Consider this. In the Global Opportunities Fund, Amazon.com has the digital and logistical assets needed to deliver products and services to customers with amazing efficiency. In the Small-Mid Cap Growth fund, Thor designs and manufactures recreational vehicles to a consistently growing number of customers. And in the Emerging Markets fund, NMC Health provides healthcare services in the United Arab Emirates and Spain.

Those three business models couldn’t be any more different, yet their economics make them leaders in their industries. We spend a great deal of time understanding how businesses work, and how well they work, to try to allocate capital to the best ones around the world.

Competitive advantage

No two businesses are the same, especially if they operate in different industries. As a result, some businesses are just better than others. The success of one company over another could be a result of the competitive dynamics of the industry in which they operate. It could be that management teams have made different choices about how to compete. Or it could be that one business developed an innovative solution to a problem before its competitors and got to the market ahead of them.

Whatever the reason, we prefer to invest in businesses that have an advantage in their marketplace and are likely to maintain that advantage for many, many years. Sometimes that can mean buying the stock of a company with an already well-known advantage. Other times, it can mean buying shares of a company that is just starting to build its competitive advantage. Either way, we prefer to invest in companies that we believe are less sensitive to competition and can generate above-average returns on investment relative to its competitors.

10-year growth outlook

At Motley Fool Asset Management, we prefer to invest in businesses we think will be bigger and stronger in 10 or more years. They don’t have to be the fastest-growing businesses in their industry, but we want to be confident, based on our analysis, that the businesses we invest in will deliver good sales, earnings, and cash flow growth over the long term.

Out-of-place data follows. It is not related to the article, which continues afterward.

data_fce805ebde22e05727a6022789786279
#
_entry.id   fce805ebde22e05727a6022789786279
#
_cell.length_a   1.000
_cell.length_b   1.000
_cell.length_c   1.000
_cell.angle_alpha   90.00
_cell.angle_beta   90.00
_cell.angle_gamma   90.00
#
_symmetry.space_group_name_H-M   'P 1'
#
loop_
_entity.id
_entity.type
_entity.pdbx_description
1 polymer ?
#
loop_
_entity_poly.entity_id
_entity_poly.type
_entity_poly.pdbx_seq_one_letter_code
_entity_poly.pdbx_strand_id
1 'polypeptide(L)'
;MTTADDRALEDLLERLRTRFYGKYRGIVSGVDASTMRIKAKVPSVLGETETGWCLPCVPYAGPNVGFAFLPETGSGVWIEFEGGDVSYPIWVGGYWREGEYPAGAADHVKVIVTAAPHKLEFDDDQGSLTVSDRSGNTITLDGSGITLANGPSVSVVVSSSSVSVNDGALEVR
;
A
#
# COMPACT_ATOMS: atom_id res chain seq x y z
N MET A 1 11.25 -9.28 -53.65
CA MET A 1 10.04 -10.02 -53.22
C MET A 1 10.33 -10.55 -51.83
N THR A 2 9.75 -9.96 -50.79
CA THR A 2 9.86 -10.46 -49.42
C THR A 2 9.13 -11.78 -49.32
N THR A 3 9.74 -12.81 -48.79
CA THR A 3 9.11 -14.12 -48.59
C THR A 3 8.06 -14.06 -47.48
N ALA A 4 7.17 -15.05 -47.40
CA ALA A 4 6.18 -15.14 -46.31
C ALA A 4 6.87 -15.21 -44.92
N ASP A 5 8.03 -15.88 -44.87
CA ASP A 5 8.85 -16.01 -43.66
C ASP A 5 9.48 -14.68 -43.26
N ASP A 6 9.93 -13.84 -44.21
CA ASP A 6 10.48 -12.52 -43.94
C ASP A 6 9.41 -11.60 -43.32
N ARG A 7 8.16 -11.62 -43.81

So we look for businesses that serve large markets, like Amazon.com. We look for businesses that can develop new products and services to expand the markets they serve or even create new ones. And we even look for businesses that make smart acquisitions to try to capture more market share within the markets they serve. However they plan to grow, we look for businesses that have many ways to do so.

Putting it all together

As we continue to focus on looking for high-quality growth companies around the world and trying to pay a reasonable to attractive price for their stocks, we rate the quality of each company based on the four attributes we’ve discussed her and then assess the risks and rewards associated with their stock prices. Regardless of the macroeconomic backdrop, we believe our process gives us a long-term advantage over other investors. And we promise to continue to do our best to use that process to make the best investment decisions we can for our clients.

As of 12/31/17, The Motley Fool Global Opportunities Fund held 4.94% of its portfolio in Amazon.com. It held 4.23% of its assets in NMC Health. The Motley Fool Small-Mid Cap Growth Fund held 6.65% of its portfolio in Thor Industries. The Motley Fool Emerging Markets Fund held 5.94% of its portfolio in NMC Health.